It’s been three weeks since the CDC updated public health guidelines.
Did vaccine hesitancy improve?
This was a driving reason the CDC updated their guidance. And, it’s an interesting question to explore. After the announcement on May 13, it looks like there may have been an uptick in vaccinations (starting May 18).
However, the FDA and CDC authorized emergency use of Pfizer for 12-15 year olds on May 12. So, when we remove 12-15 year olds from this graph (thanks NYT), this uptick diminishes. If you squint, it might still be there.
The Kaiser Foundation also conducted a poll among the unvaccinated after the updated CDC guidance: “Does this guidance make you more likely to get the vaccine?” 85% said no and 10% said yes. This probably explains the small aforementioned uptick.
Is mask use crumbling?
One of the biggest concerns was the new guidance would indirectly change mask use among the unvaccinated. As we know, this guidance relies on an honor system and puts the onus on businesses to endorse and enforce. There hasn’t been any data (that I’ve seen) on behavior change after the updated CDC guidance. But, we do know that right before the change, mask wearing was already decreasing among unvaccinated (source).
Are we going to have another wave this summer?
Obviously we will have to wait to see. But, this is still possible, especially in some states (I’m looking at you, South) for a few reasons…
Vaccination rates drastically range across states. For example, Louisiana has 34% vaccinated and Mississippi has 31% vaccinated. This is half the rate of Vermont (65%), Massachusetts (61%), and Maine (60%).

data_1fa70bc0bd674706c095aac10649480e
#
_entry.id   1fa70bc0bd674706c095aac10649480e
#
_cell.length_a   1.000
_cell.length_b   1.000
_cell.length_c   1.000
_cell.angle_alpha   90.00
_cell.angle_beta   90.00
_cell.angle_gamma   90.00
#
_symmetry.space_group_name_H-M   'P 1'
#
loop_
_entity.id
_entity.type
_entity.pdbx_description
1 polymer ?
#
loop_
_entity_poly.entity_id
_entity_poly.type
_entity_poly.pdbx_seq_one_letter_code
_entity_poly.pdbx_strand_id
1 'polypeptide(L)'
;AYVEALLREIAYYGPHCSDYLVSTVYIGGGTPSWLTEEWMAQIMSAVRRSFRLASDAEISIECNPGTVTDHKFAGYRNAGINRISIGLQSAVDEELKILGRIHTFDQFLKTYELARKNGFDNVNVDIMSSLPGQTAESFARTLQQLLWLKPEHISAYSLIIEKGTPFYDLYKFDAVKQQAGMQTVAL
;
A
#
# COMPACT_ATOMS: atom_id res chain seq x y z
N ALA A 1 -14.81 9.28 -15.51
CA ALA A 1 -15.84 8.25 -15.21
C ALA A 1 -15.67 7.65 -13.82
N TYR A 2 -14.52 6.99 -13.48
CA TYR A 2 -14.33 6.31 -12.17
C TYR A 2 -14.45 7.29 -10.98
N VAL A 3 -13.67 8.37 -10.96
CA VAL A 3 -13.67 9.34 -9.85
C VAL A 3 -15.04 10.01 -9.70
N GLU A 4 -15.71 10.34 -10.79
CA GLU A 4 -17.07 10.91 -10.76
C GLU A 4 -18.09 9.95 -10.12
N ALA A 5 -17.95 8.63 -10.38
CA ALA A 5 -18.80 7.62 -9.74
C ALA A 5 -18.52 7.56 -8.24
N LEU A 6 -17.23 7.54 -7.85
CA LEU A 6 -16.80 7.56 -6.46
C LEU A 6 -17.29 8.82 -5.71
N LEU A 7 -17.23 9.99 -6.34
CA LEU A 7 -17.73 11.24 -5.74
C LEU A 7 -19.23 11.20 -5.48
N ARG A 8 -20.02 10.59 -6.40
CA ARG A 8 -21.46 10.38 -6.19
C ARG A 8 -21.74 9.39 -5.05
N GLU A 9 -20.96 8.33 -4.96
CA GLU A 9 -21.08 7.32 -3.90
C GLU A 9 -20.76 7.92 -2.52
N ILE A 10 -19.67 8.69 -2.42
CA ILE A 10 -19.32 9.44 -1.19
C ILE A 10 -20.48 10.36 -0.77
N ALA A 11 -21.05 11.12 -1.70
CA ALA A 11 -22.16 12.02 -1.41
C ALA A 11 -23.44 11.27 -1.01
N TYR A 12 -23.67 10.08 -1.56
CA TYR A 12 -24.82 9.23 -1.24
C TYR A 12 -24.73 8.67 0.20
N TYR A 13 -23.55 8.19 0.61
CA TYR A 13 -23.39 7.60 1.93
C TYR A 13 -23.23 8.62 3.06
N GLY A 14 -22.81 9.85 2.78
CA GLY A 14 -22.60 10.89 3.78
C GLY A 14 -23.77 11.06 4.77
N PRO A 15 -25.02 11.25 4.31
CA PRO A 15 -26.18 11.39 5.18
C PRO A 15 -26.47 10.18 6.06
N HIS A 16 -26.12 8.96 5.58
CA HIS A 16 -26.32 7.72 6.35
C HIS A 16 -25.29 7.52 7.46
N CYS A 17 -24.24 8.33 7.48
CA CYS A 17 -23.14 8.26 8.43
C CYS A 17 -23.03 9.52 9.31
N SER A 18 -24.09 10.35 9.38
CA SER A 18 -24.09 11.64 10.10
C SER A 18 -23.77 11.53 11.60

Yesterday, the Lancet (highly reputable journal) published predictive modeling for a possible next wave. Scientists found that if 100% of Americans resumed their pre-pandemic activities on July 4, a surge would lead to 337,865 new cases (which is a peak 21% higher than in January 2021). Hospitalizations and deaths would be lower than the previous wave, but still noteworthy (9,780 hospital admissions and 1,261 deaths). Even if 70% resumed their pre-pandemic activities, we would have a surge. It wasn’t clear, from this article, how many people CAN resume pre-pandemic activities without the possibility of a surge.
Finally, the unvaccinated group is getting the wrong message. Overall, cases continue to decrease. Which is, obviously, great! But we are largely ignoring the changing denominator. Among the unvaccinated, transmission is high and, in some states, we’re actually seeing worse waves right now than we saw during the holidays. For example, in Maine and Colorado the pandemic is spreading as fast among the unvaccinated as it did during the winter surge.
We see similar trends with hospitalizations and deaths. For example, in Florida hospitalizations among unvaccinated is the same rate as hospitalizations on Feb 26.
We have to wait and see what this pandemic throws at us next. This is hopefully nothing (especially among the vaccinated) but it could be something (especially among the unvaccinated). This summer will be interesting to follow.